United States Attorney Jenny A. Durkan
Western District of Washington
SEATTLE MAN SENTENCED TO PRISON FOR SELLING STOLEN GUNS TO KNOWN FELON
Defendant Sold to Felon Working with Law Enforcement
TREMAYNE GALLOWAY, 24, of Seattle, Washington, was sentenced today in U.S. District Court in Seattle to 18 months in prison and three years of supervised release for selling firearms to a convicted felon. Between December 2009, and February 2010, GALLOWAY sold numerous firearms to a person working with law enforcement. GALLOWAY knew the person was a convicted felon and was prohibited from possessing firearms. Most of the guns were stolen. GALLOWAY was targeted as part of ATF’s “Operation Party Crasher,” aimed at getting those selling firearms to felons off the street. At sentencing Chief U.S. District Judge Robert S. Lasnik said selling the firearms was “stupid and dangerous.... like selling someone a bomb and saying you didn’t know what he was going to do with it.”
According to the records filed in the case, on December 1, 2009, GALLOWAY sold a stolen army Olympic Arms semiautomatic assault rifle and 330 rounds of Remington .223 caliber ammunition to a known felon working with the Bureau of Alcohol, Tobacco, Firearms & Explosives (ATF). On December 4, 2009, GALLOWAY sold the felon a bag containing five handguns. On February 19, 2010, GALLOWAY contacted the felon who was working with the ATF, offering to sell him a .22 caliber pistol.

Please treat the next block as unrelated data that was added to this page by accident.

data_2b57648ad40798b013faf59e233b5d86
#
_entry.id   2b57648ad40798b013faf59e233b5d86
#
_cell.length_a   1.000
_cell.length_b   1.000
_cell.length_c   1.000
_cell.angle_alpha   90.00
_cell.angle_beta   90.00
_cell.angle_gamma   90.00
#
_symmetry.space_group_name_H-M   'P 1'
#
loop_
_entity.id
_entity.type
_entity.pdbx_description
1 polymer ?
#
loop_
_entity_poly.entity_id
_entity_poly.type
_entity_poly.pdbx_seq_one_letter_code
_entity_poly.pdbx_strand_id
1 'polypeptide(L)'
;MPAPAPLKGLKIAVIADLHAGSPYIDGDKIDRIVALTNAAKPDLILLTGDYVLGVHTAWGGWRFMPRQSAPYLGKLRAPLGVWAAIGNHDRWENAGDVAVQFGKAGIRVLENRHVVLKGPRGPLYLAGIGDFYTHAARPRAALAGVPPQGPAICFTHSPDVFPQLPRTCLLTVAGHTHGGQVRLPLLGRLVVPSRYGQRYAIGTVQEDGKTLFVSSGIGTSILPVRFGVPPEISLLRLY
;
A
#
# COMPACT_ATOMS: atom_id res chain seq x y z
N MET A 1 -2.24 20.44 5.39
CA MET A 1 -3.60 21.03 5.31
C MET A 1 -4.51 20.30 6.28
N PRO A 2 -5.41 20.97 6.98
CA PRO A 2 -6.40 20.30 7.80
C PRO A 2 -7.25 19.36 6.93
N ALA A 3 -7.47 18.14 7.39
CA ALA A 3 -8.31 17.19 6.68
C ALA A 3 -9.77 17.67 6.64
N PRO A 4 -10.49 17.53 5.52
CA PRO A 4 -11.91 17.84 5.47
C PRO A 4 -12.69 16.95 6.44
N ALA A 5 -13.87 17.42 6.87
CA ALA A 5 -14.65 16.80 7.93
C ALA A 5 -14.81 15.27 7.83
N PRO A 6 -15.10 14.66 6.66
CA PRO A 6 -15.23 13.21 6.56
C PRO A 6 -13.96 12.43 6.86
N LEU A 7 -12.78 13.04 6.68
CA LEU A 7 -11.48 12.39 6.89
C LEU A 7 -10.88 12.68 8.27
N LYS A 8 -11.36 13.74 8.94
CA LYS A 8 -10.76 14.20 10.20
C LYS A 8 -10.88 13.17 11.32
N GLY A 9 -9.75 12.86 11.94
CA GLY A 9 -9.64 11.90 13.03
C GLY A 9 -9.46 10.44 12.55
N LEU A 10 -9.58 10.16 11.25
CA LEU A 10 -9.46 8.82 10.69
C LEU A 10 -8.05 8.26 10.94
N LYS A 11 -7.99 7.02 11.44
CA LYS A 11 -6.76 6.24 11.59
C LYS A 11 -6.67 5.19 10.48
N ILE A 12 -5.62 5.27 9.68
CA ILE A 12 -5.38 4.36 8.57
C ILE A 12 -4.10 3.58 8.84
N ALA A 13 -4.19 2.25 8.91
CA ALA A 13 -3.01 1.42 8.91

GALLOWAY was arrested in June 2010, and pleaded guilty in September 2010. A co-defendant, Eric Barquet, pleaded guilty to distributing crack cocaine and being a felon in possession of a firearm. He was sentenced in December 2010 to 63 months in prison.
“Combating illegal firearms trafficking is a top investigative priority for ATF,” said Kelvin Crenshaw, Special Agent in Charge of the ATF Seattle Field Division. “Whether along the southwest border or on the streets of Seattle, ATF will continue the fight to disrupt the flow of illegal gun trafficking and pursue those who choose to fuel violent crime, endanger communities and put lives at risk.”
In asking for a lengthy sentence, Assistant United States Attorney Vince Lombardi wrote to the court that gun sales like those in this case, often lead to violent crime. “Most, if not all, of the firearms were stolen, and the Defendant knew that as well. Illicit firearms trafficking is also a very serious offense. Weapons sold in this fashion often end up in the hands of other drug dealers and gang members. They also often end up used in violent crime. Sales of the type engaged in by Galloway make it that much more difficult, if not impossible, to trace these weapons and solve those crimes,” Mr. Lombardi wrote in his sentencing memo.
GALLOWAY said he sold the guns for money to support his marijuana addiction. Chief Judge Lasnik ordered him to undergo drug treatment as part of his supervised release.
The case was investigated by the Bureau of Alcohol, Tobacco, Firearms & Explosives (ATF). The case was prosecuted by Assistant United States Attorney Vince Lombardi.